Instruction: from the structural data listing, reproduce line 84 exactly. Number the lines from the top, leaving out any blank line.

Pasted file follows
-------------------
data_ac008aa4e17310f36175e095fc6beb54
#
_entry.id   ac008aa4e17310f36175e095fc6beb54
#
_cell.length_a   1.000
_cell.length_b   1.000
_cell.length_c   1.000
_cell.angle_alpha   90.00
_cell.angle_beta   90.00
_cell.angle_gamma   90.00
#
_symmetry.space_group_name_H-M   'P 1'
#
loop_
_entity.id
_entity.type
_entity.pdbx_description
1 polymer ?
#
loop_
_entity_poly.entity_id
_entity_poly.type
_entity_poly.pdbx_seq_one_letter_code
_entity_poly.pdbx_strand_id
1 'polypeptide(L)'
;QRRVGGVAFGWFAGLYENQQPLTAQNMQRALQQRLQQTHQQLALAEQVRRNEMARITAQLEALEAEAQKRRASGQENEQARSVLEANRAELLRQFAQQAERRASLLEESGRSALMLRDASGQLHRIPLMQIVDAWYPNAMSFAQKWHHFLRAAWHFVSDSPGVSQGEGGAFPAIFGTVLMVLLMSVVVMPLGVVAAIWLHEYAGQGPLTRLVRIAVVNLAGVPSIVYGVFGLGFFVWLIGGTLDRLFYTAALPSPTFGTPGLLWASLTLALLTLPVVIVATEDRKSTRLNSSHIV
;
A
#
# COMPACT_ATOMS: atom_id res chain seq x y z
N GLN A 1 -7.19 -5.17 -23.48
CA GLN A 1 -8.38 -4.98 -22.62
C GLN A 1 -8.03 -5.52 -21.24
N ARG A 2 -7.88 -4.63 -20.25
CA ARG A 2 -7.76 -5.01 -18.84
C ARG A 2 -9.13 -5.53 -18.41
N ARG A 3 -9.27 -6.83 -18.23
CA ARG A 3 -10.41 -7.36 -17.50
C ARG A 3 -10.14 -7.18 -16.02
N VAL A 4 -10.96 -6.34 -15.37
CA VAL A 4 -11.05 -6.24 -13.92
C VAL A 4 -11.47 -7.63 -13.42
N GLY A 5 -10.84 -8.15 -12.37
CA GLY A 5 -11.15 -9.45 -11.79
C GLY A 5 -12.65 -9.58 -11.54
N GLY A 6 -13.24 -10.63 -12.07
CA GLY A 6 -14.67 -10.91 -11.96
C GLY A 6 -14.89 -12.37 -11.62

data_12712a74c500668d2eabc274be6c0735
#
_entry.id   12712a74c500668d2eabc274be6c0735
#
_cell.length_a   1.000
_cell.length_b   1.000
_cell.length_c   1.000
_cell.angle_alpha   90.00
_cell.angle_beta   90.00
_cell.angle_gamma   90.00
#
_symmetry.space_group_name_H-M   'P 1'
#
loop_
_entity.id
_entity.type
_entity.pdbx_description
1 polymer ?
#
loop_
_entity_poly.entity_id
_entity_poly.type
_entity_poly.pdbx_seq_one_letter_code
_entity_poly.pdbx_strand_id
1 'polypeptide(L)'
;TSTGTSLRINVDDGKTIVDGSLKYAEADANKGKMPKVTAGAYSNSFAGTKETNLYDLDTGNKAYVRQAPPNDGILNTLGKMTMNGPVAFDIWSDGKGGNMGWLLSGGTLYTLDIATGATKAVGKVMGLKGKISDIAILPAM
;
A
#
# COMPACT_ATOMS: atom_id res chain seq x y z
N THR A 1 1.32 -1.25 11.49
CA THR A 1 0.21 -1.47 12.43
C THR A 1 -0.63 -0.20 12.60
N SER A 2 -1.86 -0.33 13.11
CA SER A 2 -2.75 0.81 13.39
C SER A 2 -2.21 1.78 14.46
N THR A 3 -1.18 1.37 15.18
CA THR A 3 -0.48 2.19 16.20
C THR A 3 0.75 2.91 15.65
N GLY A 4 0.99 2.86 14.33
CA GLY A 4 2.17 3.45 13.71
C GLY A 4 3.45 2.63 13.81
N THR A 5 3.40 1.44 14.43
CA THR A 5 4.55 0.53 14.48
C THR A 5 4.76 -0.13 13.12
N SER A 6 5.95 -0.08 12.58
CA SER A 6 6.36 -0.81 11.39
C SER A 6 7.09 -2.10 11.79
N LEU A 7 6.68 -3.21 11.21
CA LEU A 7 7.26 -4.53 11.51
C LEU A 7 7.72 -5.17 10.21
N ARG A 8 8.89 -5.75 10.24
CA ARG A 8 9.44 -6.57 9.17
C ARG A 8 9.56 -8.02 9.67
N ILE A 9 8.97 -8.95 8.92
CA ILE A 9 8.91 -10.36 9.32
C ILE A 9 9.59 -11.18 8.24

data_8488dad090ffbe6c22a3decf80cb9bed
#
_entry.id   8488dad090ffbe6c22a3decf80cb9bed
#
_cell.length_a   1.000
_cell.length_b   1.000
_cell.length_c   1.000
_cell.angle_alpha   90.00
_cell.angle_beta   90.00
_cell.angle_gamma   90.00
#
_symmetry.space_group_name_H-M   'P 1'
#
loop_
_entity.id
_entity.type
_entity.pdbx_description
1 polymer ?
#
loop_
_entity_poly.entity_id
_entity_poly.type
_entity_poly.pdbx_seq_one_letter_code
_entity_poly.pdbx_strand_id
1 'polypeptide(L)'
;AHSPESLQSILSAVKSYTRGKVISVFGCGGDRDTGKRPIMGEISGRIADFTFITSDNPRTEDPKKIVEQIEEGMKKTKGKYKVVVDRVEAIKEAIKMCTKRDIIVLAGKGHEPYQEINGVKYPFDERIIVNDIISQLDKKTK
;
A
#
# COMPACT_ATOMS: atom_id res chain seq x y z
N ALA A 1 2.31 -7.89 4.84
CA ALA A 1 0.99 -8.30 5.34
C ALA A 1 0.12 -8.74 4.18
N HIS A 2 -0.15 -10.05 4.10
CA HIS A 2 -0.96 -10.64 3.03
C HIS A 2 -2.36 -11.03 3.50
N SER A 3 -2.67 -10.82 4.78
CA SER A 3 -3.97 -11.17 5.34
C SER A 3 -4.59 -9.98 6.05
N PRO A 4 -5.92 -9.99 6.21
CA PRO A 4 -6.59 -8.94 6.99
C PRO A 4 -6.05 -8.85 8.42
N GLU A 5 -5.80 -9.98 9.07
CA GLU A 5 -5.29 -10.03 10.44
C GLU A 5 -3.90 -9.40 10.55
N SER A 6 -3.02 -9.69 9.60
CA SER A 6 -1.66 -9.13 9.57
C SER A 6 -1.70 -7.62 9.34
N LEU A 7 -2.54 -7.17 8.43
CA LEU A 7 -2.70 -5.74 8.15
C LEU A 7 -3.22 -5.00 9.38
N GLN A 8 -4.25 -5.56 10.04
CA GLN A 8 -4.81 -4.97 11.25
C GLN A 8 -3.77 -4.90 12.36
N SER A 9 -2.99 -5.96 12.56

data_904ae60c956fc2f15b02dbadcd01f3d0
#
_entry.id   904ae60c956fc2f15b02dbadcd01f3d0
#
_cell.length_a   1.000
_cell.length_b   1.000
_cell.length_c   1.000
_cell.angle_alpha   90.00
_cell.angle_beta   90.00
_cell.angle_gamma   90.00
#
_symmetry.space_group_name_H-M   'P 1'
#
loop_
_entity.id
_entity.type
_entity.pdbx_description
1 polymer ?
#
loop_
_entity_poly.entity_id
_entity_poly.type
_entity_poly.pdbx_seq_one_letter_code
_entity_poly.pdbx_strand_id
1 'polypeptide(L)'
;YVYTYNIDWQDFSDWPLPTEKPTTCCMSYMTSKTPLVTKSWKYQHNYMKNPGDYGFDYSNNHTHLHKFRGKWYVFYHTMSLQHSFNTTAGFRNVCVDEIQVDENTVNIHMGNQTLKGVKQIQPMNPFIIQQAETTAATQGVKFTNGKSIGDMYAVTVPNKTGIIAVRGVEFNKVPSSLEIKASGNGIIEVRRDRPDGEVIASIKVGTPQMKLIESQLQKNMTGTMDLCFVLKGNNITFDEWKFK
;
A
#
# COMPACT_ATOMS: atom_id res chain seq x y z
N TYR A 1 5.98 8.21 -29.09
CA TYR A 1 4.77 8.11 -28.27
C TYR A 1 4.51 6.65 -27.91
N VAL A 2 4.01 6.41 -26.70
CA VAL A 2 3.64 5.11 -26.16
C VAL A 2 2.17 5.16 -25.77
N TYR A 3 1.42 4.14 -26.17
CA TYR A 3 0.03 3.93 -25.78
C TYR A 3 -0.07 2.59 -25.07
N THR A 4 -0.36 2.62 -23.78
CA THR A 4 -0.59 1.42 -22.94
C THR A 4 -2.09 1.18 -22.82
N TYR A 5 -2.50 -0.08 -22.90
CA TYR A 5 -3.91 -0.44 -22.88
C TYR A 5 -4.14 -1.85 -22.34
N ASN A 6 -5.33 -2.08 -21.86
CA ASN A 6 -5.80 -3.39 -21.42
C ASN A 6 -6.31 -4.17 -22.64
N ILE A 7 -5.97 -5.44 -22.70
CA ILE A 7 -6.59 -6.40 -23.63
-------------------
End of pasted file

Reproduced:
C SER A 2 -2.21 1.78 14.46